In his 2015 memoir setting up his presidential run, Rubio wrote that "at a time when the American family is threatened as never before, redefining it away from the union of one man and one woman only promises to weaken it as a child-rearing, values-conveying institution."

Rubio even scapegoated same-sex couples with the failure of his attempt at immigration reform. “If this bill has in it something that gives gay couples immigration rights and so forth, it kills the bill. I'm gone. I'm off it,” he told CNN at the time.

LGBT Discrimination

Rubio voted against the Employment Non-Discrimination Act, meant to protect LGBT Americans from discrimination in the workplace. Asked why he couldn't vote to ensure protections for all Americans, Rubio said, "I'm not for any special protections based on orientation."

Of course, Rubio is more concerned that religious homophobes are being targeted for discrimination.

“We are at the water’s edge of the argument that mainstream Christian teaching is hate speech,” he explained in May, “because today we’ve reached the point in our society where if you do not support same-sex marriage, you are labeled a homophobe and a hater. So what’s the next step after that, after they’re done going after individuals? The next step is to argue that the teachings of mainstream Christianity, the catechism of the Catholic Church, is hate speech. That’s a real and present danger.”


The freshman senator signed on to cosponsor a 2013 bill banning abortions after 20 weeks but allowing for exceptions in the case of rape and incest. In 2015, moving further to the right ahead of the Republican primary, Rubio cosponsored a similar bill, this time without an exemption for cases of incest and imposing a mandatory 48 hour waiting period for woman who is raped, during which she must seek counseling or medical treatment.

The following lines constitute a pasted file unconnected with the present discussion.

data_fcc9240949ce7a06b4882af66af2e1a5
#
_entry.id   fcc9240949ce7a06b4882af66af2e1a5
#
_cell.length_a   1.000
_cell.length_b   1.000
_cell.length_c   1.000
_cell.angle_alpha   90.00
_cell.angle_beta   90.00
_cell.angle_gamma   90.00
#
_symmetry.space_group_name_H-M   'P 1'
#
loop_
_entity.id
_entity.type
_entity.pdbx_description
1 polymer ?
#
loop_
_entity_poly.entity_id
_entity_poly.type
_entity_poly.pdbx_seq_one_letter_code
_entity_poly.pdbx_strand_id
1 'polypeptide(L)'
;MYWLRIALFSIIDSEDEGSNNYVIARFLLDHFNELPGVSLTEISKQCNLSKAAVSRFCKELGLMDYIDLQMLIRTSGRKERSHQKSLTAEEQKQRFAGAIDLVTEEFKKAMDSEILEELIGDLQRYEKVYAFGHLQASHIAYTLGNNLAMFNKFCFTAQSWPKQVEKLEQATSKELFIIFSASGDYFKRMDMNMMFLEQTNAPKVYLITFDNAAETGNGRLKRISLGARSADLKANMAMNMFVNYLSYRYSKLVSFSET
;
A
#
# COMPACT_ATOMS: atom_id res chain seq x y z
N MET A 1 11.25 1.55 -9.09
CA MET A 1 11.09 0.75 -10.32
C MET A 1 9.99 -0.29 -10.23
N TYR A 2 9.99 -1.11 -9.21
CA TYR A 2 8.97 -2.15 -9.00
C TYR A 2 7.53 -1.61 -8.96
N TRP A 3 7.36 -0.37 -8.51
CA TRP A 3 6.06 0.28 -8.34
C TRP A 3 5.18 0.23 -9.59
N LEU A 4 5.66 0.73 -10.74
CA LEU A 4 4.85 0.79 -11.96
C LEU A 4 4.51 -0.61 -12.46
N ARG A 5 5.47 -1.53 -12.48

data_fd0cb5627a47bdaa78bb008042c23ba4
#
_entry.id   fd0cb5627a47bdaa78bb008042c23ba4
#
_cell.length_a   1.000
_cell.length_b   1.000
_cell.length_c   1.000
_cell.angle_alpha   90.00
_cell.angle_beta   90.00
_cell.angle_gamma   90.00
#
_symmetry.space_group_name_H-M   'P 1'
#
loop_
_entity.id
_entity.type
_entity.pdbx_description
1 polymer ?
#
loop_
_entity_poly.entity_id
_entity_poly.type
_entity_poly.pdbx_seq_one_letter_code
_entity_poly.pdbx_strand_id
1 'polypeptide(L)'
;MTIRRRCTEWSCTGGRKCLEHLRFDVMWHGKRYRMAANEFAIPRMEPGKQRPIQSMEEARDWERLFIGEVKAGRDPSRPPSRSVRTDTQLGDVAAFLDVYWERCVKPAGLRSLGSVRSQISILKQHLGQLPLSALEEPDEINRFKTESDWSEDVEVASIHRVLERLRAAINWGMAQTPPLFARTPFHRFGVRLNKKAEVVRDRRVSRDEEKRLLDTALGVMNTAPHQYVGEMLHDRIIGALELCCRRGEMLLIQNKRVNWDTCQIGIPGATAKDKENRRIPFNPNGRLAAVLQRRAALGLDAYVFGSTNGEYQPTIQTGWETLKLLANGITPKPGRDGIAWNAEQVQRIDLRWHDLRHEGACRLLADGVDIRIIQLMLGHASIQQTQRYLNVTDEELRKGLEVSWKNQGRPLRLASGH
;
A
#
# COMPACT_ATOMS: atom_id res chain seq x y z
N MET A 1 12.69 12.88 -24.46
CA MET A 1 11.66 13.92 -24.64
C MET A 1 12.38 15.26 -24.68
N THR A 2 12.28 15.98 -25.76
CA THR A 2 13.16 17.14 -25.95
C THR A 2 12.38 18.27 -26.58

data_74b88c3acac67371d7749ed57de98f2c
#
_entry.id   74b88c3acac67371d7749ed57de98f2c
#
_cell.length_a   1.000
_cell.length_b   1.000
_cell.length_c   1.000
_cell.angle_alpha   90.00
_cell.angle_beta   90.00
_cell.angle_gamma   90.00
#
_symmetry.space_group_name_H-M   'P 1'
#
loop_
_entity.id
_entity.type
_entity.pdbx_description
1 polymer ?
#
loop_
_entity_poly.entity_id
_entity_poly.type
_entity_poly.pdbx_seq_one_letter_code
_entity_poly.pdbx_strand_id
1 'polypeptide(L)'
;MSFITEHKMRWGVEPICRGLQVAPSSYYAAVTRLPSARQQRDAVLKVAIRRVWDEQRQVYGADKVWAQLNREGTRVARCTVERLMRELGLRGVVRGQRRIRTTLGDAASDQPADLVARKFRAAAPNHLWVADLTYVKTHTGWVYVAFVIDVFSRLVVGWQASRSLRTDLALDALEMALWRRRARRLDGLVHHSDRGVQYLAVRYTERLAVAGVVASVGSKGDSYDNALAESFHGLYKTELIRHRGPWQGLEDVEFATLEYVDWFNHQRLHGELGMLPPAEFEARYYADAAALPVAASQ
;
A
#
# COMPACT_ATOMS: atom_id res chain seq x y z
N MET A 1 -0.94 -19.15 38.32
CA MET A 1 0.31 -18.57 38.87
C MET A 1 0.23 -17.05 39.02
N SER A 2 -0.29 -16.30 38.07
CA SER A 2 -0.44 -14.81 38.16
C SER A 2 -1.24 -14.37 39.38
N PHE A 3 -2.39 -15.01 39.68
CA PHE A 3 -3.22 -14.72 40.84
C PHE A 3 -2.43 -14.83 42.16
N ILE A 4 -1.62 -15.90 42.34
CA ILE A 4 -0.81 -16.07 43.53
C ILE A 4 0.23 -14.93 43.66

The ultra anti-abortion group National Right to Life has rewarded Rubio with repeated 100 percent ratings, as has the ultra right-wing Family Research Council.

And Rubio's not shy about boasting about his extreme anti-choice position. He explained his harsh stance on exceptions for rape to CNN back in August this way: "I personally believe you do not correct one tragedy with a second tragedy."

And as the keynote speaker at the anti-abortion group Susan B. Anthony List’s 2012 gala, Rubio said, “the right to life is a fundamental one that trumps virtually any other right that I can imagine.”

During the first GOP presidential debate, Rubio even slipped in this apparent endorsement of so-called personhood protections for fetuses when pressed about his abortion stance by moderator Megyn Kelly:

What I have advocated is that we pass law in this country that says all human life at every stage of its development is worthy of protection. In fact, I think that law already exists. It is called the Constitution of the United States.

And let me go further. I believe that every single human being is entitled to the protection of our laws, whether they can vote or not. Whether they can speak or not. Whether they can hire a lawyer or not. Whether they have a birth certificate or not. And I think future generations will look back at this history of our country and call us barbarians for murdering millions of babies who we never gave them a chance to live.


By Sophia Tesfaye

Sophia Tesfaye is Salon's senior editor for news and politics, and resides in Washington, D.C. You can find her on Twitter at @SophiaTesfaye.